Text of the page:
When travelling to Namibia you never really expect to go on a seal safari! You’ll certainly remember the smell, although you may not want to! Here’s what I found out when I visited.
The Colony at Cape Cross
Namibia is famous for the wide open spaces with shimmering herds of springbok that you might find in Etosha National Park. Seals are never really top of the list of ‘must see’ safari animals. However the seal colony at Cape Cross, should not be missed!
Cape Cross can be found on the northern Skeleton Coast, roughly 130km north of Swakopmund. The Cape Cross Seal Reserve was created here in 1968 to protect the largest cape fur seal colony in Namibia. Fur seals are commonly known as eared seals, because “true” seals lack external ears. The amazing thing is that this reserve is the largest mainland breeding colony of Cape Fur Seals in Namibia, numbering between 80,000 and 100,000 individuals. Seeing fur seals in these numbers is an incredible sight to behold.
My Seal Safari
My own journey to Cape Cross started with a long bumpy road up the Skeleton Coast. I marvelled at the raw and inhospitable coastline. Nothing seemed to be growing here and the waves were relentlessly crashing onto the unforgiving shore. As I was wondering how long I was going to drive along this road, I came across a small brick wall preventing any further adventurous travel. I had arrived.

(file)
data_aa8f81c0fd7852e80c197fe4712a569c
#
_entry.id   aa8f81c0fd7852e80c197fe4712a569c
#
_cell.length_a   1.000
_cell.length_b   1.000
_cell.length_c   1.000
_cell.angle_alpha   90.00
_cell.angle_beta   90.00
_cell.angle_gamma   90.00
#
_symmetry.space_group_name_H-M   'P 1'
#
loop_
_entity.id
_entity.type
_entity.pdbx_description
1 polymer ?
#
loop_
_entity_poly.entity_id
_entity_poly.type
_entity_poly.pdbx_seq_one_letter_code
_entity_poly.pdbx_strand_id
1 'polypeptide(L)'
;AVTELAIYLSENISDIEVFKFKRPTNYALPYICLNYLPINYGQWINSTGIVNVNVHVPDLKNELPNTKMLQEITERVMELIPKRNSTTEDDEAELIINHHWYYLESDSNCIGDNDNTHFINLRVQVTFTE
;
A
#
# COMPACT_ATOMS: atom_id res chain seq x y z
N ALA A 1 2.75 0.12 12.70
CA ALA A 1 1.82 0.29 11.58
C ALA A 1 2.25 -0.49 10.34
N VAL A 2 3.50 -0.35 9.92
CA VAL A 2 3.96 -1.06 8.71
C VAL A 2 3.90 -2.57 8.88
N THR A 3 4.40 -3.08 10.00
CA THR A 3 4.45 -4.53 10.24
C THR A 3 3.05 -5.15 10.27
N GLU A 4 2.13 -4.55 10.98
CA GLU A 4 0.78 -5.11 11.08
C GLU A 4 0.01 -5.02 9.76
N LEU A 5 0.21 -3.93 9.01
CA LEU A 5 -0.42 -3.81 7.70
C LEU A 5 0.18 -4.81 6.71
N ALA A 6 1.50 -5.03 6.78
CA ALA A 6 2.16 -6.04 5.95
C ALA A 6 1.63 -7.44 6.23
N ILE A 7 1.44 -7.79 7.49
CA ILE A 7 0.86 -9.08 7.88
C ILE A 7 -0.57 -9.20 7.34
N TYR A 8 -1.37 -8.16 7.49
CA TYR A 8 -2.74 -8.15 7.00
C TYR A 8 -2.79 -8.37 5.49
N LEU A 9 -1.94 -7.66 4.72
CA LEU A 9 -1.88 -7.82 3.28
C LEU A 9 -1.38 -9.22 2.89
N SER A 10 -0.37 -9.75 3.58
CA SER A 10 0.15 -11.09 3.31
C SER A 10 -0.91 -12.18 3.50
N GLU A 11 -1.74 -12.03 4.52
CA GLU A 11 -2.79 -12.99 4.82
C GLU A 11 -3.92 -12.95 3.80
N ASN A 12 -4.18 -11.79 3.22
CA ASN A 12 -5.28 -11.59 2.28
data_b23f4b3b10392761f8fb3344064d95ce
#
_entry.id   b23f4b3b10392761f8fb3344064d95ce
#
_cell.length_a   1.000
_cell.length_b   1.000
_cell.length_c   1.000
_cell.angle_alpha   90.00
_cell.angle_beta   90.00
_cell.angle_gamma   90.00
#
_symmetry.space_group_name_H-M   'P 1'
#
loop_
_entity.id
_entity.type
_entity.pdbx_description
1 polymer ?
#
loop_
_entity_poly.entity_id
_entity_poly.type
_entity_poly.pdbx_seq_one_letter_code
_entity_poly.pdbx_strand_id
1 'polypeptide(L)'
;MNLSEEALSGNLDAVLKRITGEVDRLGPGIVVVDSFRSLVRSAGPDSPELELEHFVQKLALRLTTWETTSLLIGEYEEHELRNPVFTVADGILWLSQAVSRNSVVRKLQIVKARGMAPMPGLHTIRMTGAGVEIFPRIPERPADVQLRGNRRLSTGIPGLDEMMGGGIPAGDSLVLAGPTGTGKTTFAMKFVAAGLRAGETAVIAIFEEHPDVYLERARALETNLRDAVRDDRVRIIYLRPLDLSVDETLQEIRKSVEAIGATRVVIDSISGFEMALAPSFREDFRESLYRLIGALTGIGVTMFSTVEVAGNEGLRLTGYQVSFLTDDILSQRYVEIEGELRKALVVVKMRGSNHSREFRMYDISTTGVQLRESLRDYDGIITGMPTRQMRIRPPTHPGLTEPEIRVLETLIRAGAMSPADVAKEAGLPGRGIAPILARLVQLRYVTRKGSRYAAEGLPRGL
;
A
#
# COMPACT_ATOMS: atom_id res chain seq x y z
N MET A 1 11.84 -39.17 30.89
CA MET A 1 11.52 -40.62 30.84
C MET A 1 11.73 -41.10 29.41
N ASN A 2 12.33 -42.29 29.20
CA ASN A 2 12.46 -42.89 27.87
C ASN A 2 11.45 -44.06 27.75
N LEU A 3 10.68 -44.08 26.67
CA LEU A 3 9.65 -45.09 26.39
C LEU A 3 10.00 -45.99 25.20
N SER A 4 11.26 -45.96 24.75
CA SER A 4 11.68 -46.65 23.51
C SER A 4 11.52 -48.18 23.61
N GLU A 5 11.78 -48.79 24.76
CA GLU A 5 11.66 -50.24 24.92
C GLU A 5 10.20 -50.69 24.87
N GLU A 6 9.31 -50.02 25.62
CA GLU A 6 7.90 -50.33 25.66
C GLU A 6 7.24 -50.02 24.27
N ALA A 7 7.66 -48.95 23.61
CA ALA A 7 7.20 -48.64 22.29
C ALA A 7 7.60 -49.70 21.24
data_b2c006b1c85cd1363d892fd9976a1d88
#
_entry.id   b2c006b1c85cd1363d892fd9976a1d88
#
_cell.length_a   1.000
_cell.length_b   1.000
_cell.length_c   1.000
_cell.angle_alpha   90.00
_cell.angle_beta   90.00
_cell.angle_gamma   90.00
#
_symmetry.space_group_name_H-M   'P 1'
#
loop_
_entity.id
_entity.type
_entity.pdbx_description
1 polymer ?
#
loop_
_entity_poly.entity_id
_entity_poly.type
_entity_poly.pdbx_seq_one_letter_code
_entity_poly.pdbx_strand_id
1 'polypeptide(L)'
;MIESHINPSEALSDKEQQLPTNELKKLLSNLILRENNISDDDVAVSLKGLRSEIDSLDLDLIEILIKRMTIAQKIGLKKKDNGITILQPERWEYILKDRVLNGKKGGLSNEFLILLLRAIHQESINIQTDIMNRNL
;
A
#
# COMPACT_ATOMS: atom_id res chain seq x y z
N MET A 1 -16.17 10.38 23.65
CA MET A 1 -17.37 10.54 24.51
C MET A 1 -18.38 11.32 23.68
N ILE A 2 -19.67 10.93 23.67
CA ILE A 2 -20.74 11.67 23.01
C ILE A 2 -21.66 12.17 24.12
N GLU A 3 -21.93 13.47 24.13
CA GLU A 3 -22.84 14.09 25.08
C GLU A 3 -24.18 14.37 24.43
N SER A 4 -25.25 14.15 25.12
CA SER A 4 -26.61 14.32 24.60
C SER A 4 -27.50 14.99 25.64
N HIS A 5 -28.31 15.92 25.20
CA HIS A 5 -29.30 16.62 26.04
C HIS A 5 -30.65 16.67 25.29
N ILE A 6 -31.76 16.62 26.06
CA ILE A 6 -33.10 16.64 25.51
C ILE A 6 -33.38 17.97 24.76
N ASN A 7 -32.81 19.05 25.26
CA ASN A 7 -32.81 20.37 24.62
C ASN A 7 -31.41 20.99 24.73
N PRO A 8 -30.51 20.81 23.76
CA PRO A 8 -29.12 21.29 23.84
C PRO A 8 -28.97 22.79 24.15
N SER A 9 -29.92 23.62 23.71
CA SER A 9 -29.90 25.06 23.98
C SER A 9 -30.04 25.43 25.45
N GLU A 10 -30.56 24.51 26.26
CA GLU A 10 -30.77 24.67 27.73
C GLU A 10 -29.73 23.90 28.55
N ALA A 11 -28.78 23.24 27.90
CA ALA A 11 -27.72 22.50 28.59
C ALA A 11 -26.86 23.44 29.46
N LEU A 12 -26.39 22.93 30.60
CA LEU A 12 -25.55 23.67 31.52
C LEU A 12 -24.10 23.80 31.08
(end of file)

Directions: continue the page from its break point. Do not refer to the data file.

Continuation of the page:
So there, on the other side of the wall was a sea of seals. It was a gobsmacking sight. I still had my mouth open as I opened the car door and the stench of seals was completely overwhelming. It made me want to gag. There was no way you could escape the smell. A hand over your nose and mouth slightly diminished the impact and breathing through your mouth had no effect at all, it was incredible. The smell was of hot, wet, damp yet unwashed seal bodies blended with an acrid smell of seal dung that had spent far too much time in the Namibian sun. It was completely overpowering and I could understand why I had been recommended a ‘short’ visit.
Noisy, Smelly Seals
And with the smell came the noise. It was a cacophony of mother seals calling their pups, lost pups mewing for their mothers and aggressive interactions occurring in the limited rock space. It was an assault on my senses.
I gingerly approached the wall and peered over into the lives of a seal. I was particularly careful not to make too many sudden movements and definitely not to approach too closely. It has been known for the seals to get spooked and as a result pups could get trampled. The seals seemed to be unperturbed. I had a wonderful half an hour of seal watching before the stench of dung and the incessant noise drove me bonkers.
Getting into my car provided a bit of happy respite for my ears but minimal amount of nasal relief. Only driving a considerable distance away from the colony could I allow my nose to recover from its horrific ordeal.
Despite the stench I would seriously recommend a seal safari in Namibia. It’s an unforgettable experience, but you may not want to stick around too long!